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The direction of a sailboat with respect to the wind. (Not to be confused with point of sale.) In the following diagram, imagine the boat to be at the center of a circle, with the wind coming from 0 degrees. (In other words, if the boat is pointing into the wind, we'll say its direction is 0 degrees; if it's pointing directly away, its direction is 180 degrees. And yes, it's symmetric, so don't ask about degrees between 180 and 360.)

                 wind
                   |
                   V
         close
         hauled
              \   in    /   
    close      \ stays /
    reach       \     /
                 \   /
   beam           \ /
   reach   -----------------
                   |
                   |
        broad      |
        reach      |
                 dead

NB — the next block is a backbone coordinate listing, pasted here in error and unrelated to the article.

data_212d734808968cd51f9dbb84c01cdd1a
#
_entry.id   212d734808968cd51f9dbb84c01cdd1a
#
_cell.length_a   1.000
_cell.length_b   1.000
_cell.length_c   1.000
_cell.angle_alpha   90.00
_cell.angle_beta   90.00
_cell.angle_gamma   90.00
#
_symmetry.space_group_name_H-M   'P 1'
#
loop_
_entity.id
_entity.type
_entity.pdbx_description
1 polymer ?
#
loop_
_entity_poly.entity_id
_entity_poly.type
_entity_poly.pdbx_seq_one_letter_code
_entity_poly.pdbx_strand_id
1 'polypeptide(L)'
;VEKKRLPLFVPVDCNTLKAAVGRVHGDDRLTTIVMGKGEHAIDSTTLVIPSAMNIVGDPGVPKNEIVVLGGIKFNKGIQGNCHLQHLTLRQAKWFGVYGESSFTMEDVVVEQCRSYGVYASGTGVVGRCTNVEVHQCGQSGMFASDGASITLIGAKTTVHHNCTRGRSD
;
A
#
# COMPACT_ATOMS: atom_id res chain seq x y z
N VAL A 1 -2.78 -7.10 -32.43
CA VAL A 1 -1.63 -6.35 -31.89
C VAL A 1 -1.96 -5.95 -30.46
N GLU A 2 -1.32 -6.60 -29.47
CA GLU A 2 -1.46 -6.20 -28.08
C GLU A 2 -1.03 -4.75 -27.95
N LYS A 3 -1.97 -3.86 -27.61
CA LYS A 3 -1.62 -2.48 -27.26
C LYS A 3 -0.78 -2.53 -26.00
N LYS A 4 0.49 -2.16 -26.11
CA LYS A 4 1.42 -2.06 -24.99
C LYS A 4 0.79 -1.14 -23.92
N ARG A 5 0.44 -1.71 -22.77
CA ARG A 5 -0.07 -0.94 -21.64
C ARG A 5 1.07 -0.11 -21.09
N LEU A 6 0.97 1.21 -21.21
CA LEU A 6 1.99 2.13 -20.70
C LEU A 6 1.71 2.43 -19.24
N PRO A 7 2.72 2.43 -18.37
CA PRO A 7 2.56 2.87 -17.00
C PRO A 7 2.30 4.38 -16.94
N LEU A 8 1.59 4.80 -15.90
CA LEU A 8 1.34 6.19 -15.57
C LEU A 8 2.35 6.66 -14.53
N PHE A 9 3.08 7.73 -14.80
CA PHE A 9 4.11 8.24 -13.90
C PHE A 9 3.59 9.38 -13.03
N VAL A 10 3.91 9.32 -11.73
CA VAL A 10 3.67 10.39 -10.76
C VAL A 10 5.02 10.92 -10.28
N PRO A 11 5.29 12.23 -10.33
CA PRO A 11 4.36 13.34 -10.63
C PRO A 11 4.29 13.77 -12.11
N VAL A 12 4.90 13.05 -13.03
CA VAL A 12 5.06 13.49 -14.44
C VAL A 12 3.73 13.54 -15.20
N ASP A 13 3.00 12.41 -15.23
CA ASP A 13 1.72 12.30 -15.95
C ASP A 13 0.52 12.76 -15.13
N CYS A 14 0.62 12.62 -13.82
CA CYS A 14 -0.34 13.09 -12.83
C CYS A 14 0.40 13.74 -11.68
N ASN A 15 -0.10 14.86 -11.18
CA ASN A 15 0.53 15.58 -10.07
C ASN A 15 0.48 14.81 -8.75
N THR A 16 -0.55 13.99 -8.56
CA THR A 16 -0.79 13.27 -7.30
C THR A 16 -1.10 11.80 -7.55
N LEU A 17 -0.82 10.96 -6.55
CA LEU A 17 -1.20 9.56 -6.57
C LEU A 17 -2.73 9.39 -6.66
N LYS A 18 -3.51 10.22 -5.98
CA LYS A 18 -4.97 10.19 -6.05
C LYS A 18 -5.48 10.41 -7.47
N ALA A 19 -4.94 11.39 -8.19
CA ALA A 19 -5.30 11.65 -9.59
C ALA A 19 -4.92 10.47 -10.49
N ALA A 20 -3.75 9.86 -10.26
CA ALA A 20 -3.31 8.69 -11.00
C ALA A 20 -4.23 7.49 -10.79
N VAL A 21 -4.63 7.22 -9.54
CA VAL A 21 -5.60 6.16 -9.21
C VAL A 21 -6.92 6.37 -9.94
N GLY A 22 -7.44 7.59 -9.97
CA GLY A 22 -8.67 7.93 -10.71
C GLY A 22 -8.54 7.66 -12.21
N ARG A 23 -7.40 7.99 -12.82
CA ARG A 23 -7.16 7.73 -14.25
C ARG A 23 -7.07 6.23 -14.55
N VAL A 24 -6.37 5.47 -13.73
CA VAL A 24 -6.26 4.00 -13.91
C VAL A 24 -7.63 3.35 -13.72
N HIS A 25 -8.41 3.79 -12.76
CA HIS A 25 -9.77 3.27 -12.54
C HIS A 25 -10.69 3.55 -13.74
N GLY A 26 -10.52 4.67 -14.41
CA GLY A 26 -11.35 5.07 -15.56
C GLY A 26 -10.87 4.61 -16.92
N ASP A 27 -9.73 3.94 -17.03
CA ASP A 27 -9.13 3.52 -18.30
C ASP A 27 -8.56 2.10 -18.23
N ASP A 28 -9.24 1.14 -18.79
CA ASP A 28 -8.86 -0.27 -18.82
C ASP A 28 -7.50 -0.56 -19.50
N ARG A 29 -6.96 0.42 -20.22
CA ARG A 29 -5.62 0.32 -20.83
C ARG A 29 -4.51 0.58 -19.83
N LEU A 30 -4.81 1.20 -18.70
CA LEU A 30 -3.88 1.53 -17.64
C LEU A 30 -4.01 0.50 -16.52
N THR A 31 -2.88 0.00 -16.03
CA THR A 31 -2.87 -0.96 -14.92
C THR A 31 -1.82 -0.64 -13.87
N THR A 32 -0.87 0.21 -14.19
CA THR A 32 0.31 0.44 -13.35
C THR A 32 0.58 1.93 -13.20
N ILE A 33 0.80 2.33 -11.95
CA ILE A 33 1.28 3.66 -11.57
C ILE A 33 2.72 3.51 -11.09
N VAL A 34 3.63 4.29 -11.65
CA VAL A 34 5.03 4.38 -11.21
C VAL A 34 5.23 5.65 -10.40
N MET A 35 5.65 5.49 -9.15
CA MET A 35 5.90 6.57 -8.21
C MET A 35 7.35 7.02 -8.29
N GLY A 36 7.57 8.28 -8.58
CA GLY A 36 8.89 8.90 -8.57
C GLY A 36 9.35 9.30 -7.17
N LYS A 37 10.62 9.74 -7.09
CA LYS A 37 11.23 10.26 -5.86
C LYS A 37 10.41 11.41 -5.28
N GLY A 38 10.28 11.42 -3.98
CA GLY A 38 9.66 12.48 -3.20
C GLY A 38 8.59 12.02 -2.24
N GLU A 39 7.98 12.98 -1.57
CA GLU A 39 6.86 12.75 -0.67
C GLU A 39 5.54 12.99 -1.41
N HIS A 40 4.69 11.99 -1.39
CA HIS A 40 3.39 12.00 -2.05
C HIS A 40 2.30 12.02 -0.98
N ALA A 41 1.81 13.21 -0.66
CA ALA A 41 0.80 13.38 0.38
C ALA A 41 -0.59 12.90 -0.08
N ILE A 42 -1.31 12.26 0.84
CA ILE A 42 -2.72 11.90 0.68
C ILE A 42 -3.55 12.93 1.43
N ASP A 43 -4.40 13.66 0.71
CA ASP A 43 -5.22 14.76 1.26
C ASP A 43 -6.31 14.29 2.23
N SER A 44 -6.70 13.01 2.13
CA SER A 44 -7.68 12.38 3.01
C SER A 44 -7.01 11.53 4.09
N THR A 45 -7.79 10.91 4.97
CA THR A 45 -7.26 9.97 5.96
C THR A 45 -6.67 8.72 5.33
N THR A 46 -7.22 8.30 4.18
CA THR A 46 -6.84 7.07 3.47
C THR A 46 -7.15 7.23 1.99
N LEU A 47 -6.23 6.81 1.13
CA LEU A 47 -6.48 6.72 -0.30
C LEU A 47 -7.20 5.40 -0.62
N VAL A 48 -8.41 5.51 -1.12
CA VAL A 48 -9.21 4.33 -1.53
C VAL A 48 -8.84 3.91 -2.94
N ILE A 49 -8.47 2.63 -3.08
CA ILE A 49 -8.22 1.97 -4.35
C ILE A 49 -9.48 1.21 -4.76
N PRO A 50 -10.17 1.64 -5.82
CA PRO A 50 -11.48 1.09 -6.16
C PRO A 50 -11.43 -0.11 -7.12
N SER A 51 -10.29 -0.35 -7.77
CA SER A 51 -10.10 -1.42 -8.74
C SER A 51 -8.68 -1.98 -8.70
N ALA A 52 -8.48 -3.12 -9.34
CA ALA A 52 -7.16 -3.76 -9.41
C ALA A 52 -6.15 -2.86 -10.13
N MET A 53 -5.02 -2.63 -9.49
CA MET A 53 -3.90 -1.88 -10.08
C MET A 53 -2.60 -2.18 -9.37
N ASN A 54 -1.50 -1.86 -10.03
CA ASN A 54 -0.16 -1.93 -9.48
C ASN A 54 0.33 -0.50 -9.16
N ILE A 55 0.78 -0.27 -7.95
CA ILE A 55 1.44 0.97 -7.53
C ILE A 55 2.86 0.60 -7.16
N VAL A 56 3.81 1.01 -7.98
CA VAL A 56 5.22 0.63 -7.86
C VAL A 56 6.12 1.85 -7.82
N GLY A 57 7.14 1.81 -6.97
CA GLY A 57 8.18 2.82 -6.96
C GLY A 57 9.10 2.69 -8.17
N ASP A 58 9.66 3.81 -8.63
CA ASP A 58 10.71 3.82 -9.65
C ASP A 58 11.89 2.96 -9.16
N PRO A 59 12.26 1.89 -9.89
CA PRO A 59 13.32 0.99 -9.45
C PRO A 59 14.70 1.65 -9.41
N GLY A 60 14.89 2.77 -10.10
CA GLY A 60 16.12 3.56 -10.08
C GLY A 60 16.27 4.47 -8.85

run
               

We can define the points of sail as:

< 45 degrees
in stays, or in irons. Unsailable.
45 degrees
close hauled or beating. The most you can point into the wind. Usually somewhere between 35 and 45 degrees in modern sailboats but may be slightly more or less.
45-90 degrees
close reach.
90 degrees
beam reach. The fastest point of sail.
90-180 degrees
broad reach.
180 degrees
dead run, or running before the wind. This is where you pull out the spinnaker or run wing on wing using a whisker pole.

All numbers are approximate, of course. If you're sailing at 89 degrees, it's appropriate to say you're on a beam reach.

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